Seronegative visceral Varicella Zoster infection – a not so benign skin infection (Article Withdrawal)

Seronegative visceral Varicella Zoster infection – a not so benign skin infection (Article Withdrawal)

Abishek Tumma1,2 General Medicine Advanced Trainee, Darshan Shah1,2 Stroke and General Medicine Physician, Shiney Seo1 General Medicine Resident

1 Department of Medicine, Princess Alexandra Hospital
2 University of Queensland

Varicella zoster virus (VZV) infection is usually a self-limiting cutaneous childhood disease typically occurring due to impaired cell-mediated immunity. One manifestation of VZV is a visceral infection accounting for less than 15% of all VZV infections. We describe a severe case of visceral varicella infection several months following an autologous stem cell transplant for a high-grade B-cell lymphoma. The patient initially presented with abdominal pain accompanied by severe hepatitis which preceded the cutaneous manifestation. Initial serological testing was negative due to significant hypogammaglobulinemia following previous chemotherapy. However, the diagnosis was confirmed on VZV DNA PCR analysis of the vesicles. The patient developed further visceral complications including encephalopathy, gastritis, hiccups, colonic pseudo-obstruction, normocytic anaemia and thrombocytopenia. The infection responded well to intravenous acyclovir and intravenous immunoglobulin therapy. This is the first reported case report of seronegative VZV infection with an extensive visceral involvement likely caused by the underlying immunoglobulin deficiencies.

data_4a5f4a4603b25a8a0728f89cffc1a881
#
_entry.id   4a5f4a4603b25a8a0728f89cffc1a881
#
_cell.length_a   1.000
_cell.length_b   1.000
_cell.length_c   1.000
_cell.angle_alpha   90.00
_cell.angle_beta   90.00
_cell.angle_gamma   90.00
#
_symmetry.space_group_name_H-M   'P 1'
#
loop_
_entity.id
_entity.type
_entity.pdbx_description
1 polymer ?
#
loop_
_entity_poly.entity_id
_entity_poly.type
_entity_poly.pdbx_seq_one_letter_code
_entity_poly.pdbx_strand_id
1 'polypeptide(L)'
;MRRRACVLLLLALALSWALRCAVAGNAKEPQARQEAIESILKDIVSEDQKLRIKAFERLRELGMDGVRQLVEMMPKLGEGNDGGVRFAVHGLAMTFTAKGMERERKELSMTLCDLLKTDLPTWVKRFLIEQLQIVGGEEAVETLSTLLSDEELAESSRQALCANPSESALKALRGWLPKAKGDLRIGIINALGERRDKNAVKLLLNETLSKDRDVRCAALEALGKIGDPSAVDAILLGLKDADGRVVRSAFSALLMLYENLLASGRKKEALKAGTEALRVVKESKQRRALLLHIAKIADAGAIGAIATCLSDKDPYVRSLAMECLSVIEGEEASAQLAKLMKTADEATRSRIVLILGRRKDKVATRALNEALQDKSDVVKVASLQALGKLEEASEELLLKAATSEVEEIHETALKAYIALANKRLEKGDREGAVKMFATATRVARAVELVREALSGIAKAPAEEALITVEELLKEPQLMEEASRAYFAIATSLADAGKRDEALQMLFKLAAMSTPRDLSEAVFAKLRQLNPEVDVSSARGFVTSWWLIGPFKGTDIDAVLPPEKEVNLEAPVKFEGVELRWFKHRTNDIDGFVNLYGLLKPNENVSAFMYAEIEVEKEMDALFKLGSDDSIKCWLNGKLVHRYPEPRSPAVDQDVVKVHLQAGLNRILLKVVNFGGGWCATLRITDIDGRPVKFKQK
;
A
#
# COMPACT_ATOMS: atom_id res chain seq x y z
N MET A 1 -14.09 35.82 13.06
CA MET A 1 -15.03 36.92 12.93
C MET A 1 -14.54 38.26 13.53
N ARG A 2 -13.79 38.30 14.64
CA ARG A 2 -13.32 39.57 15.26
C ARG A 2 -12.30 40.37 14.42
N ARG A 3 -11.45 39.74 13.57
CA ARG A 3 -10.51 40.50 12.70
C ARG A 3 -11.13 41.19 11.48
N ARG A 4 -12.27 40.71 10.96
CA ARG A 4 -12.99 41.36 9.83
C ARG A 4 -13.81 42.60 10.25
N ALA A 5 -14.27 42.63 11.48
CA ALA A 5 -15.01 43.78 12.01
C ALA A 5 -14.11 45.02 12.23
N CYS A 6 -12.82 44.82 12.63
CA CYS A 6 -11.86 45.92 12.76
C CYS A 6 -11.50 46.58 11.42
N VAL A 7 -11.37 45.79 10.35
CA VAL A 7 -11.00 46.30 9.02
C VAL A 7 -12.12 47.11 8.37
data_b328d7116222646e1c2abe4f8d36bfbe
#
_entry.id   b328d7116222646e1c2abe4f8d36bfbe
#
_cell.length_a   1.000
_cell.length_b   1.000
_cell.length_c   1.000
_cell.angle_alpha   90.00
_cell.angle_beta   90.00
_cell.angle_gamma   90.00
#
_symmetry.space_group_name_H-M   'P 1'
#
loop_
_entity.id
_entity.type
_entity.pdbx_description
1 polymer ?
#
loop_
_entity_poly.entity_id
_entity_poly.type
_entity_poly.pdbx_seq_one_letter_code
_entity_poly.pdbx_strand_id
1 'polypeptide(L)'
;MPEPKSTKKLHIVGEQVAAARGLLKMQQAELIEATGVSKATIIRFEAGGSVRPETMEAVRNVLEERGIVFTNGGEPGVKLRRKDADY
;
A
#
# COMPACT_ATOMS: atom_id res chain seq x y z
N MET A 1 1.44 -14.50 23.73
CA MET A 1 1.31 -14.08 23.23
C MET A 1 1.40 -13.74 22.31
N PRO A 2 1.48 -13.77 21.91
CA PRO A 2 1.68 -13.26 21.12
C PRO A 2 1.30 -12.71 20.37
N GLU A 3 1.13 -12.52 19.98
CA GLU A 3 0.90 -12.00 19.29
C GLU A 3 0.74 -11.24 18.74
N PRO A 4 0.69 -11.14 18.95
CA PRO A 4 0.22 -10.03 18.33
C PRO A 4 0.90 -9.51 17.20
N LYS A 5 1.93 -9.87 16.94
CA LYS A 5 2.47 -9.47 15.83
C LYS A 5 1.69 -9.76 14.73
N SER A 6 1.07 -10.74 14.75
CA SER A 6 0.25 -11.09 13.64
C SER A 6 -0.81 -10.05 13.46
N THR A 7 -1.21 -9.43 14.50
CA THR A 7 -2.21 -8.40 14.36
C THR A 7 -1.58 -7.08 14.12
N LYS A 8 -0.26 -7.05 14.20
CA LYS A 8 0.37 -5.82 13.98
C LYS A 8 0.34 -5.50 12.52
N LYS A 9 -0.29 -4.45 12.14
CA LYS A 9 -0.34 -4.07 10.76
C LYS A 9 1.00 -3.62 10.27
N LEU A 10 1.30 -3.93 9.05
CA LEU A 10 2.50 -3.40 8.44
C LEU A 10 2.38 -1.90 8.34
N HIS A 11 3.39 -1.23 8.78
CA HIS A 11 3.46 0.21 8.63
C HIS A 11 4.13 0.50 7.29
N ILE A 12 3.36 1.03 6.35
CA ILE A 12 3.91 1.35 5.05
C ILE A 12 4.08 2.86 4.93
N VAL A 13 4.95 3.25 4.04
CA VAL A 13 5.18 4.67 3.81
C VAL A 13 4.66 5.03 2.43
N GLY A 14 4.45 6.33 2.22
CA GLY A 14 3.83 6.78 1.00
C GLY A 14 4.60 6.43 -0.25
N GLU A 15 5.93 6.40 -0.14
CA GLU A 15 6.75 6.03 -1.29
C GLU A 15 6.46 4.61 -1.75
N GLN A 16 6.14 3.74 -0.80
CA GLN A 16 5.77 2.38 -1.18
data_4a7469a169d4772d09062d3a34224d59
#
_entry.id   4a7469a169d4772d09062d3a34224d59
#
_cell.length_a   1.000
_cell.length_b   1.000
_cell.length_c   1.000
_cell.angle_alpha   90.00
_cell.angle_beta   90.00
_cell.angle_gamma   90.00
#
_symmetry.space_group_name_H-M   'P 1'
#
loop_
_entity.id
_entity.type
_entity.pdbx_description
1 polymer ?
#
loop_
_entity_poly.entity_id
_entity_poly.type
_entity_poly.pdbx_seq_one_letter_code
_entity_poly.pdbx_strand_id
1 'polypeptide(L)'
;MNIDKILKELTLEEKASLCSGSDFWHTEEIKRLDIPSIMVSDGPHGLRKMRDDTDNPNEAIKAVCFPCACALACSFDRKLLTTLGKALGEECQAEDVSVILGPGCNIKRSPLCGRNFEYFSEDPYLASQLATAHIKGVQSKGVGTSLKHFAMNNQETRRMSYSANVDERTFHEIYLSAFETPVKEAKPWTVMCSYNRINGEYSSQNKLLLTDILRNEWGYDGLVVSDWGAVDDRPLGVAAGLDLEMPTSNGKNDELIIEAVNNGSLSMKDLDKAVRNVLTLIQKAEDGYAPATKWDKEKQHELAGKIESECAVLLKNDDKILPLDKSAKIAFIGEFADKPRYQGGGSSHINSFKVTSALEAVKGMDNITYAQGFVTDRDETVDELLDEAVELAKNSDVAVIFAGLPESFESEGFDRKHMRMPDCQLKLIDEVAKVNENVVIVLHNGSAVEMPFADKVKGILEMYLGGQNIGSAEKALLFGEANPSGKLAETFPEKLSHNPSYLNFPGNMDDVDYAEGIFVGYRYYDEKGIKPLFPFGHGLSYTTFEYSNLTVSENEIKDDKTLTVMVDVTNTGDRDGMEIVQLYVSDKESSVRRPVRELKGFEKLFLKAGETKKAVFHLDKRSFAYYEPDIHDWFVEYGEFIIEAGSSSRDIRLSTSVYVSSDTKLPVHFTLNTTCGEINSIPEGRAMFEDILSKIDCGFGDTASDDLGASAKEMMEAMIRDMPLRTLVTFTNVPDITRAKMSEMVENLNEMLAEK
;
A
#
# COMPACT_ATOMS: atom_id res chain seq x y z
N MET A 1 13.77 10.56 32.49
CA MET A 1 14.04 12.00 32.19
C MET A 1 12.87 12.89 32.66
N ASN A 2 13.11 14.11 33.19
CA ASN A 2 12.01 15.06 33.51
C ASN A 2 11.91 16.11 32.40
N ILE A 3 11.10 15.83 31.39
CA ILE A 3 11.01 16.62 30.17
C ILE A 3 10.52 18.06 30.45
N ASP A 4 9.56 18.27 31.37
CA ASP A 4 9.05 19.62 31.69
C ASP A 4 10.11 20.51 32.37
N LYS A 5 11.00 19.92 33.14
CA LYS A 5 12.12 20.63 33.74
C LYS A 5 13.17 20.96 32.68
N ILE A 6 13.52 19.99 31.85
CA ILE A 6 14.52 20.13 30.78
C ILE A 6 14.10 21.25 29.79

Keywords: Varicella Zoster, Stem cell transplant, Hypogammaglobulinemia, Haematology

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